an establishment licensed to serve only liquors fermented from malt, as beer, ale, or the like.
Durand immediately forgot himself in a beerhouse, and it was a difficult matter to get him away from it to hold the rehearsal.
Louis Spohr’s Autobiography Louis Spohr
A tall stripling of a Moravian youth, meagre as a sign-post, was the beerhouse Ganymede.
Hungarian Sketches in Peace and War Mr Jkai
Next day he met Titoff’s Russian friend in the German beerhouse, according to plan; and so to the hiding-place.
Eastern Nights – and Flights Alan Bott
He invites him to a beerhouse to learn his drinking habits and reports favorably upon them.
The Life of Ludwig van Beethoven, Volume III (of 3) Alexander Wheelock Thayer
I hired a horse at a livery-stable at Walsall, and had him kept in readiness in the back yard of a beerhouse.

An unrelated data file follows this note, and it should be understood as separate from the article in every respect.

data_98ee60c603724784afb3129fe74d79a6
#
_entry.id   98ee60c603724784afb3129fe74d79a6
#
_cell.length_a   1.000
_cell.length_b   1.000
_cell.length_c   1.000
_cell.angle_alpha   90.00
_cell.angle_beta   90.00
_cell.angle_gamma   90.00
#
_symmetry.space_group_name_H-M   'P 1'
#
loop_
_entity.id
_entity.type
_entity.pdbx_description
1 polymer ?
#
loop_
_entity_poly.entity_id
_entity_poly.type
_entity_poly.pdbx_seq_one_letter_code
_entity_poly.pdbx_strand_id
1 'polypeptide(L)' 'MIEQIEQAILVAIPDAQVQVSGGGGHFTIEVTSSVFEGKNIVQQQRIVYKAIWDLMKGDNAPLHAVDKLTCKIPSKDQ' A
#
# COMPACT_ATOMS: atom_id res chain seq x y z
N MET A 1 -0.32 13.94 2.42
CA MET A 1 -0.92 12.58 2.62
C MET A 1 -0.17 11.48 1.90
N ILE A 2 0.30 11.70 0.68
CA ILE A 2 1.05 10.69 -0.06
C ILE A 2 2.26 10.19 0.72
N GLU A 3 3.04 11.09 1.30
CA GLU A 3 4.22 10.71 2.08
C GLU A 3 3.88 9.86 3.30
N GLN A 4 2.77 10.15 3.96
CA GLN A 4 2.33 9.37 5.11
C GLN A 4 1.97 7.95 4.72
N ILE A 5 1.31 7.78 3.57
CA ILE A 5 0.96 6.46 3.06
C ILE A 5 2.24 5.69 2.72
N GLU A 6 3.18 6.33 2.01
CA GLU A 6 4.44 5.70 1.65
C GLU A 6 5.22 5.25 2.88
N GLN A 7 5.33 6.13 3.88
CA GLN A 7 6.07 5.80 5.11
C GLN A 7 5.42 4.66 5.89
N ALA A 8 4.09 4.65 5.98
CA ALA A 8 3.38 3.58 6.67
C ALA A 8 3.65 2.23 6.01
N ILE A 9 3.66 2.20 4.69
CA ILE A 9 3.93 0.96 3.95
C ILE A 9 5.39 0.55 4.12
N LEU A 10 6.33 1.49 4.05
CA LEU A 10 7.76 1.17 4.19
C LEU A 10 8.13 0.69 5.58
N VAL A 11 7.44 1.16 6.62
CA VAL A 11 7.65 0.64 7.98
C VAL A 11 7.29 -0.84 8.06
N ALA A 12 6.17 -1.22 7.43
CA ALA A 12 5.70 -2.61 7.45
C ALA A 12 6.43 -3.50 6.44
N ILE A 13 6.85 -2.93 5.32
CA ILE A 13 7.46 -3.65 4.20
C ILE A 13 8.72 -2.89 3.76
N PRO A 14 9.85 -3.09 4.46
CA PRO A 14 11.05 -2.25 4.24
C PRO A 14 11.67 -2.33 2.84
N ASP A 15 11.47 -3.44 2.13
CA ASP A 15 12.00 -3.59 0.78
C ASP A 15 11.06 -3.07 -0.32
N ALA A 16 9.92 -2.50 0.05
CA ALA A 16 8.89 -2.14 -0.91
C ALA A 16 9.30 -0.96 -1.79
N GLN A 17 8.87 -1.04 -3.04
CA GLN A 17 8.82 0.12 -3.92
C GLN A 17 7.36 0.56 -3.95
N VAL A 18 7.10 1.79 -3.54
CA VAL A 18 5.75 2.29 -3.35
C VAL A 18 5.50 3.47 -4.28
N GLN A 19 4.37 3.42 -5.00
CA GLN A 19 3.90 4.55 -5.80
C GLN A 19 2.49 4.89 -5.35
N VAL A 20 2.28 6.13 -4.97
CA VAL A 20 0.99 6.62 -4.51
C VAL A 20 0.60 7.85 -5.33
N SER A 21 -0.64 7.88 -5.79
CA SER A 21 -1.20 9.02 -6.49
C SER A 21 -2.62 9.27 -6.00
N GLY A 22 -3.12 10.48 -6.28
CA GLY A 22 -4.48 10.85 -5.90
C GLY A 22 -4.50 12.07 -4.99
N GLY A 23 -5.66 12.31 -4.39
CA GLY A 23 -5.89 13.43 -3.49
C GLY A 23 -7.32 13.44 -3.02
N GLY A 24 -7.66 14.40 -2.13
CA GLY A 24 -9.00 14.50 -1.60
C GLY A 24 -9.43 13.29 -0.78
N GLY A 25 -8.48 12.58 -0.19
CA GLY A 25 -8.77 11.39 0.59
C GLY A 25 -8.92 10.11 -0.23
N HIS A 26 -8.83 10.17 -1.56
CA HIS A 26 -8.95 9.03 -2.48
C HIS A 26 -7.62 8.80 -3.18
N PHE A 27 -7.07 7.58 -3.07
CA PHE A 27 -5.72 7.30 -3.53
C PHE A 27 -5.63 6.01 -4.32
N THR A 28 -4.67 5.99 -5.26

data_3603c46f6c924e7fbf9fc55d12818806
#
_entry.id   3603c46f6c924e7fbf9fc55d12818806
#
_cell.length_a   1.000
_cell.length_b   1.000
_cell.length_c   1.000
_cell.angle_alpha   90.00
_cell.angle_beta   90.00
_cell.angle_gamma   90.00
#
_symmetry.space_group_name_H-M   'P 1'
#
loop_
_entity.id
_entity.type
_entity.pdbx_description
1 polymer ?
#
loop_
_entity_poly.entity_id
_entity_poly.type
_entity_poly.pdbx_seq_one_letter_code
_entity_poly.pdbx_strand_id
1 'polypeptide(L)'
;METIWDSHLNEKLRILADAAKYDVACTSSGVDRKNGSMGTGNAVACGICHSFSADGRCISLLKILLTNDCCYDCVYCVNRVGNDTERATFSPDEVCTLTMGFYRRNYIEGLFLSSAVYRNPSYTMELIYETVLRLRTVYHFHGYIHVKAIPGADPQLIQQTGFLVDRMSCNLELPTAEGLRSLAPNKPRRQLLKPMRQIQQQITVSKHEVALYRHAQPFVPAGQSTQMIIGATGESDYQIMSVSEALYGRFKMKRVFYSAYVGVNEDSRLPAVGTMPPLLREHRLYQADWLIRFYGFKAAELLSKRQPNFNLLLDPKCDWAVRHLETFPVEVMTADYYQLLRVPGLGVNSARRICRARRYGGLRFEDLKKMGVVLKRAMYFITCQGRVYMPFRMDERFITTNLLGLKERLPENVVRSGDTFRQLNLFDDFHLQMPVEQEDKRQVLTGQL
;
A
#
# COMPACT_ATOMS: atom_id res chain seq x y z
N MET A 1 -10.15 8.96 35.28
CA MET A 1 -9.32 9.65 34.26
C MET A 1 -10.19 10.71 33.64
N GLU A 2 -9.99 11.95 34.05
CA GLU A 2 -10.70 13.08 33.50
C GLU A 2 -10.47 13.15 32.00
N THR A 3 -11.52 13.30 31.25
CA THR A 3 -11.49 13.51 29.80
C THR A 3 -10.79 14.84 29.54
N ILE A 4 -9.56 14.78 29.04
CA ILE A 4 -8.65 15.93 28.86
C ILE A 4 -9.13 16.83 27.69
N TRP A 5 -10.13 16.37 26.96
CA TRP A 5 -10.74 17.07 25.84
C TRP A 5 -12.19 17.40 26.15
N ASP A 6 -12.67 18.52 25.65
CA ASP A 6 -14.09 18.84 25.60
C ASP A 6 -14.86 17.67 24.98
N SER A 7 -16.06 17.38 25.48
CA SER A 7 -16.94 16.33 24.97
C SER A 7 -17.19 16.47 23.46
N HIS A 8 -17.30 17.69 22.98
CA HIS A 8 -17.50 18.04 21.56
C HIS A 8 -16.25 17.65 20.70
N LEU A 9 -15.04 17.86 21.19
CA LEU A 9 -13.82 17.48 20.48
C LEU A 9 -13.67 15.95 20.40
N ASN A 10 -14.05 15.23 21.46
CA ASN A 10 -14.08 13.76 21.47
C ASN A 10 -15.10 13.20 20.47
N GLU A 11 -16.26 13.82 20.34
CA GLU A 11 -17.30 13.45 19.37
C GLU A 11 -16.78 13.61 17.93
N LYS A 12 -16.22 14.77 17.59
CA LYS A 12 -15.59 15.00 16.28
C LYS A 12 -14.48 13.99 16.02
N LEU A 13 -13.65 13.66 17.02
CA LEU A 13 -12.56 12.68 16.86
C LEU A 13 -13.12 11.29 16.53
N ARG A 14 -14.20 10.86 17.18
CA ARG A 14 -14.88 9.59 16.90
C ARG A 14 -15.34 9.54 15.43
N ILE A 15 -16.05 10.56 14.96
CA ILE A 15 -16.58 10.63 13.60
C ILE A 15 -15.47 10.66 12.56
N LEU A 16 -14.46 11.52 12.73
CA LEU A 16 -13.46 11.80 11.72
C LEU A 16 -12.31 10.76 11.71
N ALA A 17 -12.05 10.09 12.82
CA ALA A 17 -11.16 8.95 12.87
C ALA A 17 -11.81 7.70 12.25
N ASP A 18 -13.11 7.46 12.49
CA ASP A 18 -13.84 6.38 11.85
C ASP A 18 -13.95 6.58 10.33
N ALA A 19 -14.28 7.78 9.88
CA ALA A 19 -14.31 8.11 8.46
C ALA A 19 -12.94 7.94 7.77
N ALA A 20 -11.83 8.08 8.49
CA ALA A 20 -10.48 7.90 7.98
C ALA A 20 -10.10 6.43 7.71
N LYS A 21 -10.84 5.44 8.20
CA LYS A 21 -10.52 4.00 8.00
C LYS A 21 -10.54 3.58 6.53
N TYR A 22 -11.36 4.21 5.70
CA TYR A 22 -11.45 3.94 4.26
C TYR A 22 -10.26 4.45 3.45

The Making Of A Novelist David Christie Murray
I heard of one beerhouse, the owner of which had only drawn ls.
Home-Life of the Lancashire Factory Folk during the Cotton Famine Edwin Waugh
- Beer jerker
beer jerker noun phrase A person whose work is drawing draft beer and serving it: waiter girls, popularly known as ”beer-jerkers” (1870+)
- Beer joint
beer joint noun phrase A tavern or bar serving primarily beer (1940s+) Historical Examples People’d drive up to a beer joint, go in, get in a scuffle an’—bingo! The Ambulance Made Two Trips William Fitzgerald Jenkins
- Beer nut
noun a trademarked peanut snack served with its husk but no shell, in a sweet-and-salty glaze; also used generically for a peanut served with its husk but not the shell Examples In Australia, “beer nuts” are used as a generic description of roasted, salted peanuts sold shelled but unhusked. Word Origin 1950+ Usage Note cooking
- Beer nuts
a brand of tavern nuts.